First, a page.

Some Notes on Methods of Comparison
The era when a translation was made affects how easy it is to read to a 21st century reader. Language is constantly changing, and words have different meanings depending on when they are written.
This may seem trivial, but in the 21st century, whether a Bible can be distributed electronically or not can determine how widely it is used on electronic devices, and so how widely it is read.
Good translations for study are ones that have had many scholars working together to create. If a translation is made by only one individual, it may be more likely to reflect the theological views of that individual.
I used 5 categories to represent the spectrum from literal/formal equivalence, to dynamic equivalence/paraphrase. Many times this was easy to determine from the preface of the Bible. Other times, I used my best judgment to place it in comparison to other translations. This also depends on specific passages, which may be more or less paraphrased in different translations, so this is a broad generalization at best.
Which source manuscripts were used in translation. For the Old Testament, there are the Masoretic text (Hebrew), the LXX (ancient Greek Translation), and the Vulgate (Latin translation of the LXX). The apostolic Bible Polyglot is a separate variant of the LXX. For the New Testament, there are the Textus Receptus (Reformation Greek New Testament), the so-called “Majority Text” (a family of critical texts which favor the Byzantine text type) and the “W/H Critical Text,” following in the tradition of the Westcott-Hort critical text and the Nestle-Aland/United Bible Society Greek text.
What becomes apparent in this comparison is that most Bible translations don’t follow strictly to only one of the manuscripts / families, but tend to pick and choose from more popular readings in each.
Textual Variants Showing Differences in Original Manuscripts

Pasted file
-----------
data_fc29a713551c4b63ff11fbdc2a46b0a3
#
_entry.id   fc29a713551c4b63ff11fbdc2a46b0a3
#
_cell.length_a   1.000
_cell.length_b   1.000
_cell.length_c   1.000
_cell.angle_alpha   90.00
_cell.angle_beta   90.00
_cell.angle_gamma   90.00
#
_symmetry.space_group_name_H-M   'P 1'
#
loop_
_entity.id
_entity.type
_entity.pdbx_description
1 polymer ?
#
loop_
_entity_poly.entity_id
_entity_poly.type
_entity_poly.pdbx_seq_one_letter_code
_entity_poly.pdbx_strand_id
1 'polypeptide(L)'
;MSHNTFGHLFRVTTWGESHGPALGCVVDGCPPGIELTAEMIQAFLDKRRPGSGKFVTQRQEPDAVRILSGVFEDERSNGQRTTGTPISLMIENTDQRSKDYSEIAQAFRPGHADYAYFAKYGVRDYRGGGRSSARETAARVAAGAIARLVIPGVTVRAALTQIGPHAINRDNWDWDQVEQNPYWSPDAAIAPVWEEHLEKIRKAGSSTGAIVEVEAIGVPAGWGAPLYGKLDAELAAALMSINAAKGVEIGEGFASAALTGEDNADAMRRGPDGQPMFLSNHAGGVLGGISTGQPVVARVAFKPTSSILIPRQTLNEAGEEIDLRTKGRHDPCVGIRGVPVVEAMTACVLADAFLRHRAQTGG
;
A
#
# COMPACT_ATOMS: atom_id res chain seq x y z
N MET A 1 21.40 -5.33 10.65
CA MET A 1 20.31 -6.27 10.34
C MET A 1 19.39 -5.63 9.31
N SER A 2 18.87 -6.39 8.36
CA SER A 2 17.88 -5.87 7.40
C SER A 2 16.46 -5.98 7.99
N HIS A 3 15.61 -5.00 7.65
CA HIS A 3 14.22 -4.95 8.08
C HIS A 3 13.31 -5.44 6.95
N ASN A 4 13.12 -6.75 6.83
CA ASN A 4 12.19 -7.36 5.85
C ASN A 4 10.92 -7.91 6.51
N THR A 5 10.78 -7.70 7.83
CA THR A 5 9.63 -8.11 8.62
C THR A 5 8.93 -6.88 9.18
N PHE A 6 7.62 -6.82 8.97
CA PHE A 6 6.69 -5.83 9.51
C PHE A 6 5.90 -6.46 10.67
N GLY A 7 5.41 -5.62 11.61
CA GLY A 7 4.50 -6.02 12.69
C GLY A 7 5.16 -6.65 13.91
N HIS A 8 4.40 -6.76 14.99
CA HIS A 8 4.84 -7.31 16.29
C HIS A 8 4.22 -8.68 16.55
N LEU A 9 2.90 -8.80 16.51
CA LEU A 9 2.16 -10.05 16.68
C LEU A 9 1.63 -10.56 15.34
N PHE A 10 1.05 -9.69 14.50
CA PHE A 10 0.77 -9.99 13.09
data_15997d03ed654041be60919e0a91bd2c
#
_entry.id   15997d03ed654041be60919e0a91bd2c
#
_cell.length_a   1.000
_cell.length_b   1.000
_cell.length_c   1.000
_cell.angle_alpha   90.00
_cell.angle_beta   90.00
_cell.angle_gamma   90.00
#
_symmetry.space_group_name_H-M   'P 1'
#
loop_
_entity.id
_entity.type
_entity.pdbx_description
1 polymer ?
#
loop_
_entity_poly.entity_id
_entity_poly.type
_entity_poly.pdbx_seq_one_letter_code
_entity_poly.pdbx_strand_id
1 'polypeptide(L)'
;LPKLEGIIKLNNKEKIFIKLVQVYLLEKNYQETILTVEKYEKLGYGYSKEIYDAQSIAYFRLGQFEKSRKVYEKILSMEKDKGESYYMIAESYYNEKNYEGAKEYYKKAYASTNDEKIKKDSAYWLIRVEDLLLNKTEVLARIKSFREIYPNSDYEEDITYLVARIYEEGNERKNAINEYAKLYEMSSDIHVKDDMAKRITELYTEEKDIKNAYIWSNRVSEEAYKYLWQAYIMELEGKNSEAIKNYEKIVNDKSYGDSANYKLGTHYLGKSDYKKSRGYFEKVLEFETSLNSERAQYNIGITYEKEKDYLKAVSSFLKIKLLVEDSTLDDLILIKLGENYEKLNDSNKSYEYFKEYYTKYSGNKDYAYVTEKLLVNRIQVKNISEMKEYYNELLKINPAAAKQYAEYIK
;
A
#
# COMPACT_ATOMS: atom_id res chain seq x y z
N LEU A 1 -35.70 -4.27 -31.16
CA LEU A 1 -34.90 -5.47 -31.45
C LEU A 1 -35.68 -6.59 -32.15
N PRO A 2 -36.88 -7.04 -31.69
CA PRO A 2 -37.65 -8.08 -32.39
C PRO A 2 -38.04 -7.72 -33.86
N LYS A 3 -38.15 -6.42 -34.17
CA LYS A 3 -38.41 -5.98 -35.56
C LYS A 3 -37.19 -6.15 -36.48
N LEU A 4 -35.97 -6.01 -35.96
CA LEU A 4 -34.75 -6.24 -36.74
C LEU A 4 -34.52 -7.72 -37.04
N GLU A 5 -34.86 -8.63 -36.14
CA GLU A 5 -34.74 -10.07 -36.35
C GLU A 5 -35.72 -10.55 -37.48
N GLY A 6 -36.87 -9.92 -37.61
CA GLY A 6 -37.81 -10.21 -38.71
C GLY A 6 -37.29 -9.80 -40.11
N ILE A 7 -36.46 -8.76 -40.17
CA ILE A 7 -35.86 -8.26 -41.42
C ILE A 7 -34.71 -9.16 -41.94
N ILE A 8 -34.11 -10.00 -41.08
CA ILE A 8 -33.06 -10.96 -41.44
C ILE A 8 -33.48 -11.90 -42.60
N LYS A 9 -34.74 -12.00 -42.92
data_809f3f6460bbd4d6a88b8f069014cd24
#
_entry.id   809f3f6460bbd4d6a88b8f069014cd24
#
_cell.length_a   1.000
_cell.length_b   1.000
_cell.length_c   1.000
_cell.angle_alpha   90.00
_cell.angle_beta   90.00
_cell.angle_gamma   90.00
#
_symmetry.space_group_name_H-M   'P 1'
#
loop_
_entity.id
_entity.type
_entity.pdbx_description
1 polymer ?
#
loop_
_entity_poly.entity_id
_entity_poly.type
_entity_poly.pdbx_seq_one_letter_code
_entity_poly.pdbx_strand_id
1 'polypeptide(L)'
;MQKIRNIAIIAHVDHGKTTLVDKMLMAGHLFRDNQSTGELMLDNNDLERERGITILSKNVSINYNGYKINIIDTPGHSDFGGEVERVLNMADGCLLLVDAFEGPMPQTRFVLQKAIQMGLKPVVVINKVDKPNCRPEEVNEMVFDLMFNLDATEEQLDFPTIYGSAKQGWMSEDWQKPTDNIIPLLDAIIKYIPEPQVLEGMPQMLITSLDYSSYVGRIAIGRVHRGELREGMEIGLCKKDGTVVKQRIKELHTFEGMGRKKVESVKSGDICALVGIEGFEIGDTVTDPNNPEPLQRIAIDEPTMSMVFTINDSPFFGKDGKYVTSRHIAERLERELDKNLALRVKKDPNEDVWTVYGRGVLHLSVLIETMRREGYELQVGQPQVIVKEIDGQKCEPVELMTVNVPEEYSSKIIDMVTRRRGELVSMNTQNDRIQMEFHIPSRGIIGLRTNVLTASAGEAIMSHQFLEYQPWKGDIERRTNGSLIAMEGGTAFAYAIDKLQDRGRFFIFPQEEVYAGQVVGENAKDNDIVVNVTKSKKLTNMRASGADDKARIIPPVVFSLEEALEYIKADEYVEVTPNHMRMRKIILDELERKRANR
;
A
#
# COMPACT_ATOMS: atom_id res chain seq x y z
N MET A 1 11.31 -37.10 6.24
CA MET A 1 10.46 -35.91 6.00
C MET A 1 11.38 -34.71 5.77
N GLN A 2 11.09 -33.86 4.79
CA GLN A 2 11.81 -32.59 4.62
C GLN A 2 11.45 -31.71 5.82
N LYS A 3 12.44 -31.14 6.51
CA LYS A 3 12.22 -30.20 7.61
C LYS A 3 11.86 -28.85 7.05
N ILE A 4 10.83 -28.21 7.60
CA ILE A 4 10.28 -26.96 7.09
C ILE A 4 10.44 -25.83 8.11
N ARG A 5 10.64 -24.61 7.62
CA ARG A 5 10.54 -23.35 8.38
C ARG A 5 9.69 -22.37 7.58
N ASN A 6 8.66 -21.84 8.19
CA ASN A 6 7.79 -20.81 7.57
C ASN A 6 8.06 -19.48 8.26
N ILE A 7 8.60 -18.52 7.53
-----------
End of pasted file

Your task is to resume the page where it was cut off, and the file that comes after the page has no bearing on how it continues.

Genesis 37:3 “Coat of Many Colors
The idea of “many colors” in this verse comes from a Septuagint reading. The Hebrew uses a rare term that most-likely means a coat of “long sleeves” or “finely woven.” In any case, it was a coat of royalty. However, this verse tends to show the influence of the LXX and historical translations on many of the modern “critical” translations.
Psalm 8:5 “Lower than the Angels”
The reading of “Angels” in this verse comes from the LXX. Hebrew uses “Elohim” (God or heavenly beings).
The Vulgate (from LXX) does not contain the word “shepherd” in the 23rd Psalm, but just the idea that “God leads me.” Verse 5 in KJV says “my cup runneth over.” In the Vulgate/LXX, the same verse gives the meaning of being drunk with intoxicating wine.
Isaiah 7:14 “Virgin”
The Hebrew term for “Virgin” does not necessarily imply virginity, and could simply mean a “young woman.” The specific term for “virgin” is found in the LXX, and because of its application to the birth of Christ it is almost always translated as “virgin.”
Matthew 6:13 Doxology
“For thine is the kingdom, and the power, and the glory forever. Amen.” These words are found in the TR and Majority Greek texts, but not in the Critical text or the Vulgate.
Luke 1:28 Blessing of Mary
The last words “Blessed art thou among women” are omitted in the critical text, although they are present in the TR, Majority Greek, and Vulgate.
Acts 8:37 Ethiopian’s Confession
This verse is found in the TR and Vulgate, but omitted in Majority Greek and Critical texts.
1 John 5:7